Orchestral

  • Symphonies
    • Symphony No. 1 (1944-45)
    • Symphony No. 2 (1956-57)
    • Symphony No. 3 (1970-72)
    • Symphony No. 4 (1976-77)
  • Concerto for Double String Orchestra (1938-39)
  • Suite in D (written for the birthday of Prince Charles, 1948)
  • Fantasia Concertante on a Theme of Corelli (string orchestra, 1953)
  • Divertimento on Sellinger's Round (chamber orchestra, 1953-54)
  • Concerto for Orchestra (1962-63)
  • The Rose Lake (1991-93)

Concertante

  • Fantasia on a Theme of Handel (piano and orchestra, 1939-41)
  • Piano Concerto (1953-55)
  • Triple Concerto (violin, viola, cello and orchestra, 1978-79)

Choral/Vocal

  • A Child of Our Time (oratorio, 1939-41)
  • The Heart's Assurance (tenor and piano, 1951, premiered by Benjamin Britten and Peter Pears)
  • Crown of the Year (cantata, 1958)
  • Songs for Ariel (high voice and piano, 1962)
  • Songs for Achilles (tenor and guitar, related to King Priam)
  • The Vision of St Augustine (baritone, chorus and orchestra, 1963-65)
  • The Shires Suite (orchestra and chorus, 1965-70, written for the Leicestershire Schools Symphony Orchestra - see external links below)
  • Songs for Dov (tenor and chamber orchestra, 1970, related to The Knot Garden)
  • The Mask of Time (oratorio, 1980-82)
  • Byzantium (soprano and orchestra, 1988-90)
  • Magnificat and Nunc Dimittis Collegium Sancti Johannis Cantabrigiense (choir and organ, 1961), commissioned by George Guest for the Choir of St John's College, Cambridge.
  • Dance, Clarion Air (A Madrigal for Five Voices)

A Child of Our Time is an oratorio written by Michael Tippett between 1939 and 1941. ... The Visitation in the Book of Hours of the Duc of Berry For the David and the Giants album, see Magnificat (album) The Magnificat (also known as the Song of Mary) is a canticle frequently sung (or said) liturgically in Christian church services. ... The start of the Nunc dimittis in the Très Riches Heures du Duc de Berry The Nunc dimittis (also Song of Simeon or Canticle of Simeon) is a canticle from a text in the second chapter of Luke (Luke 2:29–32) named after its first words in Latin. ... College name The College of Saint John the Evangelist of the University of Cambridge Motto Souvent me Souvient (Latin: I often remember) Named after The Hospital of Saint John the Evangelist Established 1511 Location St. ... George Guest (9 February 1924 - 20 November 2002) was organist and choirmaster of St Johns College, Cambridge, for four decades. ... St Johns College Chapel The Choir of St Johns College, Cambridge, is a collegiate choir of the English cathedral tradition. ...

Chamber/Instrumental

  • String Quartets
    • String Quartet No. 1 (1934-35, revised 1943)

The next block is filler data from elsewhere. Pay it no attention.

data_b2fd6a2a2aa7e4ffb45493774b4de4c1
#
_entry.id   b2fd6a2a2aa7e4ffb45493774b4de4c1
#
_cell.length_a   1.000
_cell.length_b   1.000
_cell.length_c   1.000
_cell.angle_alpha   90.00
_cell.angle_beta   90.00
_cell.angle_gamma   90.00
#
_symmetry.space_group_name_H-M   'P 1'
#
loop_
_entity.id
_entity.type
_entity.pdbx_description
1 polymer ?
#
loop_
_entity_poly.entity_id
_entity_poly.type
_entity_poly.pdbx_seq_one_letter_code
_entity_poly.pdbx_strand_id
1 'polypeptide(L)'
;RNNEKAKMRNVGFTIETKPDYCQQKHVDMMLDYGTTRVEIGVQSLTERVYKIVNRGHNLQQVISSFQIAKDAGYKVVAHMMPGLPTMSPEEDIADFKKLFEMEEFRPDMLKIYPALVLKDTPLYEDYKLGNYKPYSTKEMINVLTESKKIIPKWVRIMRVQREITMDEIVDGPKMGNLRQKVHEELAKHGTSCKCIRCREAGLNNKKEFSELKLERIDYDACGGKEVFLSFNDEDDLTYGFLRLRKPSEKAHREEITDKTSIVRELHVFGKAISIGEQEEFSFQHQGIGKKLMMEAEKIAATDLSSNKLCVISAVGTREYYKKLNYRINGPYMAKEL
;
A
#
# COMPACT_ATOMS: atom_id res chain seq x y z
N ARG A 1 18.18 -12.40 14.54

• String Quartet No. 2 in F sharp (1941-42)
    • String Quartet No. 3 (1945-46)
    • String Quartet No. 4 (1977-78)
    • String Quartet No. 5 (1990-91)
  • Piano Sonatas
    • Piano Sonata No. 1 (1936-37, revised 1942 and 1954), originally entitled Fantasy Sonata
    • Piano Sonata No. 2 (1962)
    • Piano Sonata No. 3 (1972-73)
    • Piano Sonata No. 4 (1983-84)
  • Sonata for Four Horns (1955)
  • The Blue Guitar (solo guitar, 1982-83)
  • Preludio al Vespro di Monteverdi (Organ Solo, 1946)

For the composer see Claudio Monteverdi For the Swiss automobile brand created by Peter Monteverdi, see Monteverdi (car) Monteverde Monte Verde Category: ...

Band

  • Praeludium (brass, bells and percussion, 1962)

Notes

  1. ^ Jessica Duchen, "A man of our time". New Statesman, 1 January 2005.
  2. ^ a b | Obituary of Michael Tippett by J. J. Plant in Revolutionary History, Vol. 7, No. 1 (1998)
  3. ^ a b Michael Berkeley, 'One must have a chaos inside'. The Guardian, 18 December 2004.

References

  • Kemp I (1984) "Tippett: the composer and his music, Eulenberg, London
  • "The selected letters of Michael Tippett" (2005), Schuttenhelm T (ed.), Faber and Faber, 2005

External links

  • "Official website" of Michael Tippett
  • Excerpt from audio interviews with Tippett from the BBC
  • Leicestershire Schools Symphony Orchestra website contains articles and a few photographs of Tippett, who was their patron and conducted them regularly in the UK and Europe. There are also some interesting Tippett memorabilia items on this site.
  • Shires Suite Information and short audio excerpts from various LSSO recordings
  • Suite in D Information and short audio excerpts from the 1967 Pye recording
  • [1] An exploration of the spiritual and psychological dimensions of Tippett's Midsummer Marriage

For other uses, see BBC (disambiguation). ...

Videos


  Results from FactBites:
 
Michael Tippett at AllExperts (804 words)
Sir Michael Kemp Tippett (2 January 1905 – 8 January 1998) was one of the foremost English composers of the 20th century.
Tippett was regarded by many as an outsider in British music, a view that may have been related to his early conscientious objection and his homosexuality.
Tippett was never a prolific composer, and his works, completed slowly over the following six years, comprised five string quartets, four concerti, four symphonies, five operas and a number of vocal and choral works.
  More results at FactBites »

 
 

COMMENTARY     


Share your thoughts, questions and commentary here
Your name
Your comments

Want to know more?
Search encyclopedia, statistics and forums:

 


Press Releases |  Feeds | Contact
The Wikipedia article included on this page is licensed under the GFDL.
Images may be subject to relevant owners' copyright.
All other elements are (c) copyright NationMaster.com 2003-5. All Rights Reserved.
Usage implies agreement with terms, 1022, m